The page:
If such a thing were available in the US, that's probably Igor's least expensive option.
CSA also lists certain engineering testing companies as approvers in place of CSA. NEC probably does as well. Eg: Warnock Hersey. But that's also largely intended for production runs, and it's not cheap.
--
Chris Lewis,

Age and Treachery will Triumph over Youth and Skill
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You totally mised the point here.
Get the proper equipment and stop fooling with Linemen's lives.

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Er, what? I was agreeing with you.
--
Chris Lewis,

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Chris Lewis wrote:

His least expensive option might be to just use a readily available transfer switch which is already tested and approved, commonly used and quite suitable for the purpose.

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Yup.

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If the devices are installed properly, and _present_. How would they be installed? Bolted to the panel face plate? What if the plate has been removed?

Not quite. A large DPDT knife switch is failsafe.
--
Chris Lewis,

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Unless of course one blade comes loose from the handle and sticks in one position while the other blade moves to the other position. Some folks would notice that and probably do something about it, but a knife switch isn't 'failsafe'.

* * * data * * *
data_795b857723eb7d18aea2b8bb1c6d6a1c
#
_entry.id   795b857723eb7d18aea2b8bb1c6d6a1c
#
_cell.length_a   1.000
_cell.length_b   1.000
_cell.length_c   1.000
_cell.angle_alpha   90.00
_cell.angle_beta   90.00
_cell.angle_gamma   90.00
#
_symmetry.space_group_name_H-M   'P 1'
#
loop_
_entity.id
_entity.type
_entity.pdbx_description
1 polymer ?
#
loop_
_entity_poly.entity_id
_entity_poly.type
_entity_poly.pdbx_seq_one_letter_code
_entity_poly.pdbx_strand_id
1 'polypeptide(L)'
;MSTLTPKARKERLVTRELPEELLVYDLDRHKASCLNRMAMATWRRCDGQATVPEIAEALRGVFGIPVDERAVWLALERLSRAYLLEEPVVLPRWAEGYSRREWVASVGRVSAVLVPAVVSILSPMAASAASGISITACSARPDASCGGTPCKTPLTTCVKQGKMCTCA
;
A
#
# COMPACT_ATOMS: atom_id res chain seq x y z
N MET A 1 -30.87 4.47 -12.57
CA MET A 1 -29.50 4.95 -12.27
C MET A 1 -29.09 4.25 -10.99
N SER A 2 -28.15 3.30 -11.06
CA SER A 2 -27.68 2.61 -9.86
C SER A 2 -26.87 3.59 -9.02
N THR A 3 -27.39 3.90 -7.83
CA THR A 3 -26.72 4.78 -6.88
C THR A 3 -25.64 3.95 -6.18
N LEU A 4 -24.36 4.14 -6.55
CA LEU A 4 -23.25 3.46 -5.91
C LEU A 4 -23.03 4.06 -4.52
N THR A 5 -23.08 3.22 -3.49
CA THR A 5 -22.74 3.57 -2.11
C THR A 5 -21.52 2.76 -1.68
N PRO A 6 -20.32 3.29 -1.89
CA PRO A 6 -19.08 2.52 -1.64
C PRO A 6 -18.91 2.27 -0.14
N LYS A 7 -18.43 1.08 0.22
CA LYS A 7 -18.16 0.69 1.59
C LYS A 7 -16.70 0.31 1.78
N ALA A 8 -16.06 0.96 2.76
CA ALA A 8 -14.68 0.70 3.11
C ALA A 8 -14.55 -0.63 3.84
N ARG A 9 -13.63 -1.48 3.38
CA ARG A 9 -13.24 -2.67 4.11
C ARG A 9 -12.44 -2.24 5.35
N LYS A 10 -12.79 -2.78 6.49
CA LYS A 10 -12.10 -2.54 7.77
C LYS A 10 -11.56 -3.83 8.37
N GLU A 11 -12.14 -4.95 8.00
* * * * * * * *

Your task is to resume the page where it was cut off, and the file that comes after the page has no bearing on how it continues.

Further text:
Designing relay and control systems to be truly 'failsafe' is a whole science unto its own. :-)
daestrom
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wrote:

That would not connect the generator to the utility, however.
i

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It would if the live fed through your house load and back fed the neutral from the grid.
message wrote:

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That's only one wire, and it's grounded anyway. The problem is more along the lines of if you're using a 240V circuit => you're backfeeding the grid's connected hot via the house load from the generator's connected hot. Plus the neutral => you're backfeeding half of the grid feed.
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That too but the neutral is only grounded (bonded) in one spot. It is not grounded everywhere and can and will carry current and can induce voltages in other parts of the circuits. This is why the neutral must be transfered also.

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Okay, okay. Sigh ;-)

Being in computer security, there's no such thing as failsafe, it's simply a matter of deciding how failsafe you want it compared to how much you're willing to pay for it.
--
Chris Lewis,

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Mark Rand wrote:

No point missed. He isn't engineering anything. He is trying to cobble stuff together to avoid the use of a proven, approved for the purpose and readily available DPDT transfer switch.
You design, test and submit for approval alternative devices when a suitable device is not manufactured.